That apparently offended rural lawmakers, notably state Rep. Drew Springer, R-Muenster. In response, Springer attached an amendment to Stickland’s proposal that would cut the same amount of funding for the Texas Department of Transportation, but only for roads and highways in Stickland’s hometown of Bedford.

Stickland took to the back microphone to cry foul.

“Someone else has chosen to make a mockery of this system and play gotcha politics,” he said before being interrupted. Laughter had erupted in the gallery.

“It’s funny until it happens to you,” he continued.

Springer and Stickland then confronted each other on the middle of the House floor and had to be separated by colleagues. Springer’s amendment ultimately passed, 99 to 26, forcing Stickland to withdraw his own proposal to which it had been attached.

What is best in life is to crush your enemies, see them driven before you, and hear the lamentations of Jonathan Stickland. And Briscoe Cain, too, the Chester to Stickland’s Spike, except without the victorious denouement for Chester. Look, just because the House passed a budget doesn’t mean this is the budget we’ll get. The Senate passed a budget, too, and there are lots of differences to be worked out between the two. The final version will be different, and some of the things we are cheering now may be undone in that. But that’s no reason not to cheer for the things that deserve it now. The Observer and the Press have more.

Business as usual with the Texas Enterprise Fund

Raise your hand if this surprises you.


In July of 2013, Gov. Rick Perry announced that he had closed another deal. Chevron would build a 50-story tower in downtown Houston next to one of its existing office buildings. The $662 million capital investment was slated to create 1,752 high-paying jobs.

“The state is providing $12 million through the Texas Enterprise Fund to close the deal on this expansion and job creation,” Perry said in a press release at the time.

A Chevron executive added: “our new office building underscores Chevron’s long-term commitment to Houston and Texas.”

Nearly three years later, 1600 Louisiana Street, where the 1.7 million square foot building was supposed to rise in the Houston skyline, remains a grassy lot. The company, it turns out, was not actually required to build its new tower in exchange for drawing state funds.

What’s more, Chevron has announced layoffs of more than 1,500 workers in Houston over the past year, prompting questions about whether the petroleum giant employs fewer area workers than it did before Perry allowed it to tap taxpayer funds.

And yet Chevron remains in full compliance with its Enterprise Fund agreement with the state, according to Gov. Greg Abbott’s office. A close examination of the 14-page contract reveals language so vague that the company does not legally have to deliver on much of what it promised publicly.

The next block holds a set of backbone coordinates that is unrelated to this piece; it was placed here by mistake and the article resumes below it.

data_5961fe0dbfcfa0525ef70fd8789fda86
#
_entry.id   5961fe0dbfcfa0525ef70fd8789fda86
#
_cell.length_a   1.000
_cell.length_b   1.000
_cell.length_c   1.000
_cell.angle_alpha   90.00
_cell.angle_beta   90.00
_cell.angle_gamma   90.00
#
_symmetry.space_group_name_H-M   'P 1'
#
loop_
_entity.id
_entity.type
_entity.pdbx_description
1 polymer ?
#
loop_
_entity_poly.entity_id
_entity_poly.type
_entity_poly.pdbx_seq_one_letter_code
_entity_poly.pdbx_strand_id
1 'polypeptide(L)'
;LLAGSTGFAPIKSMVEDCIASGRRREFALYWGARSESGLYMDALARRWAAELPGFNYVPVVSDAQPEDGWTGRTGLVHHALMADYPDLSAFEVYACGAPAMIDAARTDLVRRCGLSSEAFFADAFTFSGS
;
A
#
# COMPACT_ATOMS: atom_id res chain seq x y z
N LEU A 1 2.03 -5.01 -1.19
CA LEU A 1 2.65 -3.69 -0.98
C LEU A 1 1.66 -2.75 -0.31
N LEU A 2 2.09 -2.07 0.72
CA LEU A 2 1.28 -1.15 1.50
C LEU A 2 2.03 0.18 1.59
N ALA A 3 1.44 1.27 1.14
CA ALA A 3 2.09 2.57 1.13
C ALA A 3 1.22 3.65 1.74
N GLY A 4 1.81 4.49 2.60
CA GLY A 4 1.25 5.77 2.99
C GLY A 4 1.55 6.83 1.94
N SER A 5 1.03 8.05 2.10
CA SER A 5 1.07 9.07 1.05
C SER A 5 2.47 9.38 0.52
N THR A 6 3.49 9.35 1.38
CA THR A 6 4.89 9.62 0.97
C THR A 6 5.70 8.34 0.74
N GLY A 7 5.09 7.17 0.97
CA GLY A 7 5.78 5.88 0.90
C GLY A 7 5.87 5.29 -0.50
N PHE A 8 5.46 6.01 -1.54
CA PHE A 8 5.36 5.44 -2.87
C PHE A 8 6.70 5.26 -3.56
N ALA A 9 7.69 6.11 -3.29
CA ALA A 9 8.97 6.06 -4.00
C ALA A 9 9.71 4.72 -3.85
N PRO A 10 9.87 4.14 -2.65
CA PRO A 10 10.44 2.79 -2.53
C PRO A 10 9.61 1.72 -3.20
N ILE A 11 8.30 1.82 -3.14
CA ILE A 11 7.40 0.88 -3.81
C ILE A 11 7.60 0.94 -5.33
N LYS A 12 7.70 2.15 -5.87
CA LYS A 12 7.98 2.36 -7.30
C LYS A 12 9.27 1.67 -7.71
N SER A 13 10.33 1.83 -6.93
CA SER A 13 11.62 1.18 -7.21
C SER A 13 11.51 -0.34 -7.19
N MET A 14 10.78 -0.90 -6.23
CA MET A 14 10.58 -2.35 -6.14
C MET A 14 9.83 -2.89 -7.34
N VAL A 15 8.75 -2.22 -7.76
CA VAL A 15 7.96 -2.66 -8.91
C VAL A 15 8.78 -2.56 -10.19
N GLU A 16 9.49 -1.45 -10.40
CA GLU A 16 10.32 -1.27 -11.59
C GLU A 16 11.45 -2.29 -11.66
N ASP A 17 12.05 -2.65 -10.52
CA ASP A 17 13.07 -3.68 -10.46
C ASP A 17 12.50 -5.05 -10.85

Texas has doled out more than half a billion dollars through the Texas Enterprise Fund since 2003, with dozens of firms agreeing to create jobs in Texas in exchange for a subsidy. The fund has long been championed by Perry as a way to reel in businesses that might otherwise land elsewhere. It drew close scrutiny two years ago, in the Republican’s final days in office, after an audit found the fund riddled with weak oversight. Critics honed in on the news that grants were awarded to companies that didn’t formally apply and that state agencies repeatedly failed to check whether companies were adhering to their contracts.

There’s more, but you get the idea. I’ve written plenty about the Texas Enterprise Fund and its various cousins; go search the archives if you want a taste. I’m just going to say now what I said before about tax breaks that the city hands out: There’s a place for this kind of economic incentive, but there ought to be an annual review of each deal, with a public accounting of what was promised, what’s been done, what’s still left to do, and what the timeline is for doing them. For the TEF, there needs to be a better process for deciding how they are granted as well. I don’t think any of this is rocket science, or particularly controversial. Ultimately, it’s up to the voters to elect people who will make that a priority, and then to hold them to that promise. Until that happens, why should anything change?

TOP releases report on inefficiency of development tax subsidies

From the inbox:

[Thursday], the Texas Organizing Project and the Workers Defense Project released a report on the ineffectiveness of tax subsidies in cities across Texas, and proposed ways to increase requirements for such deals in Houston to offer benefits in the form of good paying jobs with community investment for Houstonians.